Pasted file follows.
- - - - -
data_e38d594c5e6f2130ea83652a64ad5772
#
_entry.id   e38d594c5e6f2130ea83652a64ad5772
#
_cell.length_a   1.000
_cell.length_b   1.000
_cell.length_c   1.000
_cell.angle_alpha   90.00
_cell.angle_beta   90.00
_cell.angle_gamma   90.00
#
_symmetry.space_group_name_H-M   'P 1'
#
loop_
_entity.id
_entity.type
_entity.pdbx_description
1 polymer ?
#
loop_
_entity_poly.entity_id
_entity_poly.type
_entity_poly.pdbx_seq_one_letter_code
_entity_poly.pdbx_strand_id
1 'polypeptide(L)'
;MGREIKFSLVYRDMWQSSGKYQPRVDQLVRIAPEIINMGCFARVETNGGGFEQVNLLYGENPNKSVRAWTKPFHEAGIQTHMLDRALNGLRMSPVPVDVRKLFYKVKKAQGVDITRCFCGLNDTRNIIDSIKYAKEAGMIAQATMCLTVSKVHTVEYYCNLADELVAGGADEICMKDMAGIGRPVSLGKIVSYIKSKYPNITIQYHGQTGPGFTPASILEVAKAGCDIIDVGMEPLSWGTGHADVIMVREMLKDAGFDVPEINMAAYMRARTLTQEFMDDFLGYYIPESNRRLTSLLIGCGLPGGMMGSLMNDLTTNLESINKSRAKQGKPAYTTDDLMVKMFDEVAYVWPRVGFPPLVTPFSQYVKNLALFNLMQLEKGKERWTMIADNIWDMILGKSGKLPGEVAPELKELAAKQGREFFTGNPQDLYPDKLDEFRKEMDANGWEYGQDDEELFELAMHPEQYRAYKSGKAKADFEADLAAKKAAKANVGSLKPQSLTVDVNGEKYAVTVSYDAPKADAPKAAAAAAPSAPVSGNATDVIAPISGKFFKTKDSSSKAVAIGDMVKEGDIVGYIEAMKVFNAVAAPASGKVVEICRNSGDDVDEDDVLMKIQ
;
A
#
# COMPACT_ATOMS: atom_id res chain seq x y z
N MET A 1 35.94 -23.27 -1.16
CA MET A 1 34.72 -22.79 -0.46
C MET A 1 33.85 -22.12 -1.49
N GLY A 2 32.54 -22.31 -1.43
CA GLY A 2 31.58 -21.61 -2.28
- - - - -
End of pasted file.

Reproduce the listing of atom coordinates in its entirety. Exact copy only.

data_e38d594c5e6f2130ea83652a64ad5772
#
_entry.id   e38d594c5e6f2130ea83652a64ad5772
#
_cell.length_a   1.000
_cell.length_b   1.000
_cell.length_c   1.000
_cell.angle_alpha   90.00
_cell.angle_beta   90.00
_cell.angle_gamma   90.00
#
_symmetry.space_group_name_H-M   'P 1'
#
loop_
_entity.id
_entity.type
_entity.pdbx_description
1 polymer ?
#
loop_
_entity_poly.entity_id
_entity_poly.type
_entity_poly.pdbx_seq_one_letter_code
_entity_poly.pdbx_strand_id
1 'polypeptide(L)'
;MGREIKFSLVYRDMWQSSGKYQPRVDQLVRIAPEIINMGCFARVETNGGGFEQVNLLYGENPNKSVRAWTKPFHEAGIQTHMLDRALNGLRMSPVPVDVRKLFYKVKKAQGVDITRCFCGLNDTRNIIDSIKYAKEAGMIAQATMCLTVSKVHTVEYYCNLADELVAGGADEICMKDMAGIGRPVSLGKIVSYIKSKYPNITIQYHGQTGPGFTPASILEVAKAGCDIIDVGMEPLSWGTGHADVIMVREMLKDAGFDVPEINMAAYMRARTLTQEFMDDFLGYYIPESNRRLTSLLIGCGLPGGMMGSLMNDLTTNLESINKSRAKQGKPAYTTDDLMVKMFDEVAYVWPRVGFPPLVTPFSQYVKNLALFNLMQLEKGKERWTMIADNIWDMILGKSGKLPGEVAPELKELAAKQGREFFTGNPQDLYPDKLDEFRKEMDANGWEYGQDDEELFELAMHPEQYRAYKSGKAKADFEADLAAKKAAKANVGSLKPQSLTVDVNGEKYAVTVSYDAPKADAPKAAAAAAPSAPVSGNATDVIAPISGKFFKTKDSSSKAVAIGDMVKEGDIVGYIEAMKVFNAVAAPASGKVVEICRNSGDDVDEDDVLMKIQ
;
A
#
# COMPACT_ATOMS: atom_id res chain seq x y z
N MET A 1 35.94 -23.27 -1.16
CA MET A 1 34.72 -22.79 -0.46
C MET A 1 33.85 -22.12 -1.49
N GLY A 2 32.54 -22.31 -1.43
CA GLY A 2 31.58 -21.61 -2.28